Judith H. Dobrzynski
Judith H. Dobrzynski
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Pundicity: Informed Opinion and Review
 

Latest Articles

Big Dreams at the Art Factory
Mass MoCA Prepares to Expand

August 24, 2014  •  The New York Times

North Adams, Mass. — The word that Joseph C. Thompson had been waiting for finally arrived on Aug. 8: Gov. Deval Patrick of Massachusetts had signed a $1.4 billion capital facilities bond bill. Inside was a $25.4 million earmark for the Massachusetts Museum of Contemporary Art, which gave Mr. Thompson, the museum's director, funds to start the last phase of an effort he helped hatch nearly three decades ago: transforming an abandoned 19th-century factory complex into a destination arts center that could help revive the struggling economy of North Adams.

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Ralph Rucci's Serene Rooftop Refuge
NYC fashion designer Ralph Rucci turned a penthouse terrace into his personal Eden

September 2104  •  Traditional Home

When fashion designer Ralph Rucci saw the terrace of an empty apartment on New York City's Upper East Side some 13 years ago, he melted. He had asked his real estate agent to find him a place downtown, in the East Village. He was annoyed that instead she brought him to an 18th-floor penthouse just four blocks from his old place on Park Avenue. "I walked in—it was bare white walls—and then I went outside and saw the terrace, and I said, 'This is it.'  "

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The Write of Way
Inspired by the East End, Authors Tell What Moves and Motivates Them

August 8-14, 2014  •  Hamptons Magazine

HOLLY PETERSON

Holly Peterson only published her second novel, "The Idea of Him," in April, but she is already deep into writing her third: It's a murder mystery set in the Hamptons, which makes perfect sense, since she has been spending time here since she was 10 and knows the scene very well. "The culture is very sexy, very athletic," she says. "It's varied and it brings so many people together; it's perfect for social satire."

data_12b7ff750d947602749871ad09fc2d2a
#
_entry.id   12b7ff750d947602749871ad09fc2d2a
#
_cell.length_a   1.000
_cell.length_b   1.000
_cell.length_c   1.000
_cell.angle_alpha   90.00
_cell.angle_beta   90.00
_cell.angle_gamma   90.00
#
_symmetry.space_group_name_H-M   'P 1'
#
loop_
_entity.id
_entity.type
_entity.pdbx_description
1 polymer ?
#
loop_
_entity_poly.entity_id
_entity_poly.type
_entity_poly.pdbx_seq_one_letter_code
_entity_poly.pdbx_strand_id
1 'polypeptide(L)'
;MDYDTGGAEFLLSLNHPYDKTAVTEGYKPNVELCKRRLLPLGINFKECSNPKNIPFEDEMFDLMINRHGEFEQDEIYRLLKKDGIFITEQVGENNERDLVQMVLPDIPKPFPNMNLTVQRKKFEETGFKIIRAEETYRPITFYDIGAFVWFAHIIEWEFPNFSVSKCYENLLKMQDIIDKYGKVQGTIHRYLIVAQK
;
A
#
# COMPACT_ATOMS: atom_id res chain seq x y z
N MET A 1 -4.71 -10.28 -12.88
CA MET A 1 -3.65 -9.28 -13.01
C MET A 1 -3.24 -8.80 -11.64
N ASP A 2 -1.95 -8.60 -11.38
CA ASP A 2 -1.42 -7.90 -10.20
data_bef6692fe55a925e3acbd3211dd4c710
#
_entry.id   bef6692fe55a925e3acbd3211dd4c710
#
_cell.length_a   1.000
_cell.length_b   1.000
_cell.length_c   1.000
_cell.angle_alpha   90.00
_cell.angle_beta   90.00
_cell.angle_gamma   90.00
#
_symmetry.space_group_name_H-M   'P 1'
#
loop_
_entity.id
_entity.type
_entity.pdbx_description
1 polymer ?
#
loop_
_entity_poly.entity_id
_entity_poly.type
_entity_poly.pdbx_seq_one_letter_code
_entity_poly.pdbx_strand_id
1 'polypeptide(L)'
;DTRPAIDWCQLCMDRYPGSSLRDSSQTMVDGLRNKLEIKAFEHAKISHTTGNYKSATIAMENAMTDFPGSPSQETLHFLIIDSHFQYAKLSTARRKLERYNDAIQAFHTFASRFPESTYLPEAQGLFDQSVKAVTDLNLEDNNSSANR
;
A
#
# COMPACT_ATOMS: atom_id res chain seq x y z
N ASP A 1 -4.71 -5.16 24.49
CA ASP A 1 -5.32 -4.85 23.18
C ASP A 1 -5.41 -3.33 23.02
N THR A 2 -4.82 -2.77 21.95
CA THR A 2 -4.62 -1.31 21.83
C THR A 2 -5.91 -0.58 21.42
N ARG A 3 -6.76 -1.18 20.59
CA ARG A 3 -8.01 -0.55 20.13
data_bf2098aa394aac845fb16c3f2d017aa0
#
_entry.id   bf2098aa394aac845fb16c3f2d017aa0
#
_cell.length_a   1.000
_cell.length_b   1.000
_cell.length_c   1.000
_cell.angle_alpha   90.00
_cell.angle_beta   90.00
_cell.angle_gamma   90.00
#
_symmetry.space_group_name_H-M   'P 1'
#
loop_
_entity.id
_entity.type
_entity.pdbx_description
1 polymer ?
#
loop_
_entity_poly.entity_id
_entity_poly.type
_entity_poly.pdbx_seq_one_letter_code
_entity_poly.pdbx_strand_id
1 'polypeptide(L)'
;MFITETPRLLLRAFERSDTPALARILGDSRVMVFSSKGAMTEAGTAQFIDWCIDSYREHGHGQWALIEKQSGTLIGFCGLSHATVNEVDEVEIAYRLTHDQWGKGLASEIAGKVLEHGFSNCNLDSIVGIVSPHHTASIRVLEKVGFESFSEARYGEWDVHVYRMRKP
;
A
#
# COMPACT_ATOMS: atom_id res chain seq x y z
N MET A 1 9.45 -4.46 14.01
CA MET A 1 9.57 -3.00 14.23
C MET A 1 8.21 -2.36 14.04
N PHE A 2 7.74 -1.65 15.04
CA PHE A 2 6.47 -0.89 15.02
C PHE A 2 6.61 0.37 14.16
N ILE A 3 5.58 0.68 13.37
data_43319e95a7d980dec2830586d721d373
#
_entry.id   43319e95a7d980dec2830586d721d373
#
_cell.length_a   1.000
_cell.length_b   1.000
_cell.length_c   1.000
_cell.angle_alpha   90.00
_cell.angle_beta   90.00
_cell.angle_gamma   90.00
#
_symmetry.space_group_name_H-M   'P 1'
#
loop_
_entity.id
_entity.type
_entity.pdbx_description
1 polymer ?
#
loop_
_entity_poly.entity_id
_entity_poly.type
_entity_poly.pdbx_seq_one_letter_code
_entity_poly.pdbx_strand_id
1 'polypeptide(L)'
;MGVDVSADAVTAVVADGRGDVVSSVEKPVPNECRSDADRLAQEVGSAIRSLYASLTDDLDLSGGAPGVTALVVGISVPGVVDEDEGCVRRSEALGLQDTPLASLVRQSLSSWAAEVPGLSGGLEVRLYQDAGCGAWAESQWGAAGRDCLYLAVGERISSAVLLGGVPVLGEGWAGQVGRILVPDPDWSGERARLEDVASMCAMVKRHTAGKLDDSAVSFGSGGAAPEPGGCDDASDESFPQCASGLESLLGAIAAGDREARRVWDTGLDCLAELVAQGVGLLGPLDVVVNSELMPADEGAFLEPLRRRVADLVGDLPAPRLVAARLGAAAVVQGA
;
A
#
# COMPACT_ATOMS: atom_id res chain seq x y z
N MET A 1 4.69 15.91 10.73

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Logging On
A Connecticut Artisan Revives The Art of Faux Bois

July-August 2-14  •  Traditional Home

There's a touch of irony in the career trajectory of Michael Fogg. He started out a dozen years ago as a cabinet-maker, crafting and installing wooden bookshelves, cupboards and carvings. But he found the competition stiff and the road to success steep. Then one day he came across a magazine article about Carlos Cortes, a San Antonio-based maker of concrete "faux bois" furniture that looks and feels like wood. Fogg taught himself the craft, partly by watching videos on the web, and in 2012 made it his main occupation.

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A nonbeliever, proselytizing for religious art at the Morgan
In his 20s, Roger S. Wieck lost his religion, but not his appreciation for religious art

June 22, 2014  •  Al Jazeera America

NEW YORK — Roger S. Wieck is glowing like a doting father, though the cause is a tiny painting that sits in a glass vitrine in the center of a gallery at the Morgan Library & Museum. Occupying the left-hand page of a 2.75-by-2-inch prayer book made for Queen Claude of France (1499–1524), the painting portrays the Holy Trinity (at left, top). God the Father and God the Son have identical faces, he points out, signifying that they are one being. "Christ is pre-Incarnate; he doesn't have wounds," Wieck says. "God the Father is asking Christ to swear that he will fulfill the Father's pledge to send Christ as a sacrifice for our sins." The Holy Spirit, in the form of a dove, hovers above. With increasing zeal, Wieck expounds on other aspects of "Trinity Adored by the Choirs of Angels"— how it's surrounded by a cordeliere whose knots reference those on belts worn by the Franciscan orders, for example.

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